Opioid Crisis Resources

National Opioid Overdose Epidemic

 

The United States is in the midst of an opioid overdose epidemic.  Opioids (including prescription opioids, heroin, and fentanyl) are highly addictive and in 2015 opioids killed more than 33,000 people – more than any year on record. Nearly half of all opioid overdose deaths involve a prescription opioid.

 

For information about the national epidemic, visit the Centers for Disease Control and Prevention (CDC) at:

https://www.cdc.gov/drugoverdose/index.html

CDC: 1 in 4 people receiving Rx opioids long term struggle with addiction.           CDC: Nearly half of all opioid overdose deaths involve a prescription opioid.

Close-up on Connecticut

 

The misuse of prescription medications and opioid-based drugs has increased significantly over the years and is a public health concern in Connecticut as well. This misuse includes taking medications in higher doses than prescribed, for a purpose other than that for which it was prescribed, or taking a medication that was prescribed for another person or obtained off the streets. Opioid overdose is often characterized by a decrease in breathing rate which if not quickly addressed leads to death.

IMPORTANT INFORMATION ABOUT OPIOID OVERDOSE:

Common Risk Factors for Opioid Overdose:

  • Mixing opioids with other drugs, particularly alcohol or sedatives
  • Resumption of use after a period of abstinence from opioid use, such as recent release from a rehabilitation center or from incarceration
  • Elderly persons may forget that they already took their medication and accidentally re-take the same medication
  • Younger age groups, specifically teens or early 20s exposed to peer pressure or a social environment where there is drug use

Signs of an opioid overdose:

  • Face is extremely pale and/or clammy to the touch
  • Body is limp
  • Fingernails or lips have a blue or purple cast
  • Vomiting or making gurgling noises
  • Cannot be awakened from sleep or is unable to speak
  • Breathing is very slow or stopped
  • Heartbeat is very slow or stopped

What should I do if I see an overdose?

  • Call 911 immediately!
  • Support the person’s breathing
  • Administer naloxone (Narcan) if you have it
  • Lay the person on their side once they have resumed breathing
  • Stay with the overdosed person until the ambulance arrives

Resources

Opioid Family Stories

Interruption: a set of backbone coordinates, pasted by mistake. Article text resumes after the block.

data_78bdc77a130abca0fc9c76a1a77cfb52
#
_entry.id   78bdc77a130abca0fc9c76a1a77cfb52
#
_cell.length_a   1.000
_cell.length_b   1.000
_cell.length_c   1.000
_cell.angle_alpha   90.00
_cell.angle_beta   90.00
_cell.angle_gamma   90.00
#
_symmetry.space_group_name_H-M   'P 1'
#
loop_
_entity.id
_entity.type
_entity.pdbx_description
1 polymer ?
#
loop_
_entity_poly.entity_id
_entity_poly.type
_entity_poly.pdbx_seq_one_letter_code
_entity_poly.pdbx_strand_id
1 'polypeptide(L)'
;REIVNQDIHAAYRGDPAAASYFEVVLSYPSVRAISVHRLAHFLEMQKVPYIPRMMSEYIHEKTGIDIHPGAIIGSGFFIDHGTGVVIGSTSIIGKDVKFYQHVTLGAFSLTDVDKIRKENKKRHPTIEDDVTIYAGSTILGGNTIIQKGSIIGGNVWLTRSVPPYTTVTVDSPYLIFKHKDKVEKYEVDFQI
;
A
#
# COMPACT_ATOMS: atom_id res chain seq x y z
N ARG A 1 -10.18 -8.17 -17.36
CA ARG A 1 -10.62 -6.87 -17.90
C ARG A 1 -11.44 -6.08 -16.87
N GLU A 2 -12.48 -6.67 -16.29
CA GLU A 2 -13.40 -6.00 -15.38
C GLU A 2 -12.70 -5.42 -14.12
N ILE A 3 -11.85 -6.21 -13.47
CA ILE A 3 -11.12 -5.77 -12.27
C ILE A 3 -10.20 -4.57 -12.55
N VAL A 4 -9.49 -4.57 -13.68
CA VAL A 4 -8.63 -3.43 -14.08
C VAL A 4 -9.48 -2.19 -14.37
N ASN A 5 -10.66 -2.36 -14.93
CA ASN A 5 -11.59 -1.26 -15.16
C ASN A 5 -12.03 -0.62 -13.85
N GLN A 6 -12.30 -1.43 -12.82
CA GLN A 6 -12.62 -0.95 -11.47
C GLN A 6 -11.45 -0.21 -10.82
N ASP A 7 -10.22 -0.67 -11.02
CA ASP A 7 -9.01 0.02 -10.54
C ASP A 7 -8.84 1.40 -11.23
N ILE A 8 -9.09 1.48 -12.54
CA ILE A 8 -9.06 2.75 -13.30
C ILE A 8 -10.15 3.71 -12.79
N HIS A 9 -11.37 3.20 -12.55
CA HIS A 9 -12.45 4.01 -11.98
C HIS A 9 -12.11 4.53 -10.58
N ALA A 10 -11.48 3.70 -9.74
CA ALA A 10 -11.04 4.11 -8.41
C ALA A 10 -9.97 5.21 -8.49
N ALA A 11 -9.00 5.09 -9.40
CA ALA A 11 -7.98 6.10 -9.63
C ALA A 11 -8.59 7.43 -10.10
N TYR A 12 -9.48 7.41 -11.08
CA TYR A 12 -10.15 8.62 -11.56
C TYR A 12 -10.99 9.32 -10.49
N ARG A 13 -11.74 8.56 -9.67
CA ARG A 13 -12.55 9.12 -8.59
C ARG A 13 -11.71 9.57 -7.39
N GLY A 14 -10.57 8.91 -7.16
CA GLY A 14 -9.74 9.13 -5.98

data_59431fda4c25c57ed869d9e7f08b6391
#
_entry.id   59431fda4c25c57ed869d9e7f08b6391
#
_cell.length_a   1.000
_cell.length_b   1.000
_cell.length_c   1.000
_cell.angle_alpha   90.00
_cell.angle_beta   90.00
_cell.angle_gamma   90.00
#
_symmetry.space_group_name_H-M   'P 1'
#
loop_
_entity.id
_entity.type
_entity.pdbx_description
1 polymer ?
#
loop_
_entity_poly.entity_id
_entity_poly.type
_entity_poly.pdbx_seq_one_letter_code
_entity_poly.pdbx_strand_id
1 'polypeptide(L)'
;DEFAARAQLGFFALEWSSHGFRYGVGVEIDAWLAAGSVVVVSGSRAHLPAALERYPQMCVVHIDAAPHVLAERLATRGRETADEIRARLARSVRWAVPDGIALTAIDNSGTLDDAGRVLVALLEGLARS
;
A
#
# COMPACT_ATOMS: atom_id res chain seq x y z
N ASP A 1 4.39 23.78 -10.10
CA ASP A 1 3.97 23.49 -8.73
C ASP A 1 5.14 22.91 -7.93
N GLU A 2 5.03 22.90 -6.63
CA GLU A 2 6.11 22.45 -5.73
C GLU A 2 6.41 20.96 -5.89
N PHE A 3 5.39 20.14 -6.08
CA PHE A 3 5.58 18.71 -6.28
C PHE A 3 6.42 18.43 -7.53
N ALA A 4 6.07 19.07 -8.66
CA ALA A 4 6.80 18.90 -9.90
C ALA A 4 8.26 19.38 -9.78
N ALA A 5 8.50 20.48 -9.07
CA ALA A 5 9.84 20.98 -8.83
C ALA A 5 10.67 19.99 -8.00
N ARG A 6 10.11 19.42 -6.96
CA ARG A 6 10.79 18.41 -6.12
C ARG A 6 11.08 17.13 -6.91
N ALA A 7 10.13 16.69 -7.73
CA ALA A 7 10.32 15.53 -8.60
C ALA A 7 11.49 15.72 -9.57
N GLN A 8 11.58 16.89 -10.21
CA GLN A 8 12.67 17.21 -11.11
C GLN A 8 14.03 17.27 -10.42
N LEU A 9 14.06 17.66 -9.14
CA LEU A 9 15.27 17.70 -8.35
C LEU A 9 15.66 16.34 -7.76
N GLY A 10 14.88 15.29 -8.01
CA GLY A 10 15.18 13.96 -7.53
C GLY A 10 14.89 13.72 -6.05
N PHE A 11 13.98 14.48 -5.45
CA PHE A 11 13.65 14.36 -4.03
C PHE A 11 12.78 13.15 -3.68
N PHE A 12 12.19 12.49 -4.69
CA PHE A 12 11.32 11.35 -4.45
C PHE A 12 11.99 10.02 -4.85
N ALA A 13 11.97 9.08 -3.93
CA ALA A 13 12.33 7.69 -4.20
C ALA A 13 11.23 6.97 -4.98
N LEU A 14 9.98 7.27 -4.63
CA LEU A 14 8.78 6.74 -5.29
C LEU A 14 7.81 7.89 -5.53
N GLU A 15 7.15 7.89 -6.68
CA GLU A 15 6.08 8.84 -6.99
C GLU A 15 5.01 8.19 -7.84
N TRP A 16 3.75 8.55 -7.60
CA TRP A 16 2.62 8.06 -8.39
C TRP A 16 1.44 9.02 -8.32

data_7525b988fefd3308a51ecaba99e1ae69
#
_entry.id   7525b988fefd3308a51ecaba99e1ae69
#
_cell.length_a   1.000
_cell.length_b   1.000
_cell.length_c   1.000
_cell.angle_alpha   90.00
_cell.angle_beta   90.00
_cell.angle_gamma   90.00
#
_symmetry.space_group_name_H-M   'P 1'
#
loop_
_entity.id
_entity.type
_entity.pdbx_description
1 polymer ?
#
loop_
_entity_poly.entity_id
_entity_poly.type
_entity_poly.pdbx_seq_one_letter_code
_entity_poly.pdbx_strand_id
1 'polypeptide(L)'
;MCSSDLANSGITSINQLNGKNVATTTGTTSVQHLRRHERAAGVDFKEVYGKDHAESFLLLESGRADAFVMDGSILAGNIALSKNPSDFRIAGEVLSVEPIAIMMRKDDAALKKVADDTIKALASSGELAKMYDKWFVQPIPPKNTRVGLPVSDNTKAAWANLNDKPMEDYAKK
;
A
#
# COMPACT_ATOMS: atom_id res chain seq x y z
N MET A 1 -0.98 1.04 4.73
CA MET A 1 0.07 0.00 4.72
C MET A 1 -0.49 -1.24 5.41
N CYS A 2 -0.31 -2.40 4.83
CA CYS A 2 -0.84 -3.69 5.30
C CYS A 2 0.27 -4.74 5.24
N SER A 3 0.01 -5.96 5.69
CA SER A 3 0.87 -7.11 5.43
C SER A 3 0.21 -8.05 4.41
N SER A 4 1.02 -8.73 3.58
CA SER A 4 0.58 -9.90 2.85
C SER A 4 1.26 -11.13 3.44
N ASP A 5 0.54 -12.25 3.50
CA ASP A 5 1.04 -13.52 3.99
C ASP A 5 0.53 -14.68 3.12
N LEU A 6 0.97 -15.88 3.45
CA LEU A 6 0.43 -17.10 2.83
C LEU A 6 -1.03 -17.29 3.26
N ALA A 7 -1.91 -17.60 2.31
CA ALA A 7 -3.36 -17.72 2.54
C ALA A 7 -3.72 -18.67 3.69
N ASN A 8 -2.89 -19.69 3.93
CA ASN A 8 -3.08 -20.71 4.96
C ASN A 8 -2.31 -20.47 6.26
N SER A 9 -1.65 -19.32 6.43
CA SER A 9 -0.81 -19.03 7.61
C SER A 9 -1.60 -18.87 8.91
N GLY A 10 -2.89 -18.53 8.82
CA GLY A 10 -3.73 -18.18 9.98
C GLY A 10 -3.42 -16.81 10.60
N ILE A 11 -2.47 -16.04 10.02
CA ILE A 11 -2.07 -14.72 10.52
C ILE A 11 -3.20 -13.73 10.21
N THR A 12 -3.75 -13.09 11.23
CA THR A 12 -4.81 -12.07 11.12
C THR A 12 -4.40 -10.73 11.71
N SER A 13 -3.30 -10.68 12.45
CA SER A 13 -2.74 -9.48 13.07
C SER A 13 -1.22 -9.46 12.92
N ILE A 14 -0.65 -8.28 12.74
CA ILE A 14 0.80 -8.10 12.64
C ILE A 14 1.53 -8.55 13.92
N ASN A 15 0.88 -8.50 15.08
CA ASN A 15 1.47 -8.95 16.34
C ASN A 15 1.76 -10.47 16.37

http://www.ct.gov/dmhas/lib/dmhas/video/bridget&craig.wmv

http://www.ct.gov/dmhas/lib/dmhas/video/Rich.wmv

http://www.ct.gov/dmhas/lib/dmhas/video/kathyl.wmv

Using Naloxone to Reverse an Opioid Overdose:

http://www.ctvideo.ct.gov/dmhas/NaloxoneTraining.wmv

Overdose Education and Naloxone Distribution Program

According to the Connecticut Department of Public Health:

Connecticut Department of Public Health
  • In Connecticut, residents are more likely to die from unintentional drug overdose than a motor vehicle accident;
  • Many of these deaths are linked to overdose of prescription opioid painkillers;
  • According to a 2013 CDC report, the Connecticut age-adjusted rate for drug induced mortality is 16.4 per 100,000 population compared to the national rate of 14.6.

FOR MORE INFORMATION

Visit the Connecticut Department of Public Health at the following link:

http://www.ct.gov/dph/cwp/view.asp?a=3137&q=567398

Additional Resources:

Heroin Overdose and Addiction: A Public Health Issue

Prescription Drug Overdose and the Role of Health Care Providers

Prescription Drug Overdose in Teens and Young Adults

General Prescription Drug Overdose Prevention Strategies

Current Laws related to Opioids Overdose Prevention

 

 Department of Justice For more information, view the video “The Opioid Crisis Hits Home: Stories from Connecticut,” from the U.S. Attorney’s Office for the District of Connecticut at:

https://www.youtube.com/watch?v=tKWr1izNHlo

The Governor’s Connecticut Opioid Response Initiative

 

In October 2016, Governor Dannel Malloy announced the ConnecticutOpioid REsponse (CORE) Initiative, a statewide strategy to address the opioid crisis in Connecticut.  The CORE plan was developed with the Yale School of Medicine, health insurance carriers, and other expert partners with the goal of cutting the death rate due to opioid overdoses.  Governor Dannel Malloy

The CORE plan seeks to accomplish this by means of the following strategies:

Yale University School of Medicine
  • Increased access to treatment
  • Decreased risk of overdose
  • Increased adherence by clinical providers to opioid prescribing guidelines
  • Increased access to naloxone, the antidote to opioid overdose
  • Increased data sharing across agencies and organizations
  • Increased community understanding that Opioid Use Disorder is a medical condition to increase treatment and decrease stigma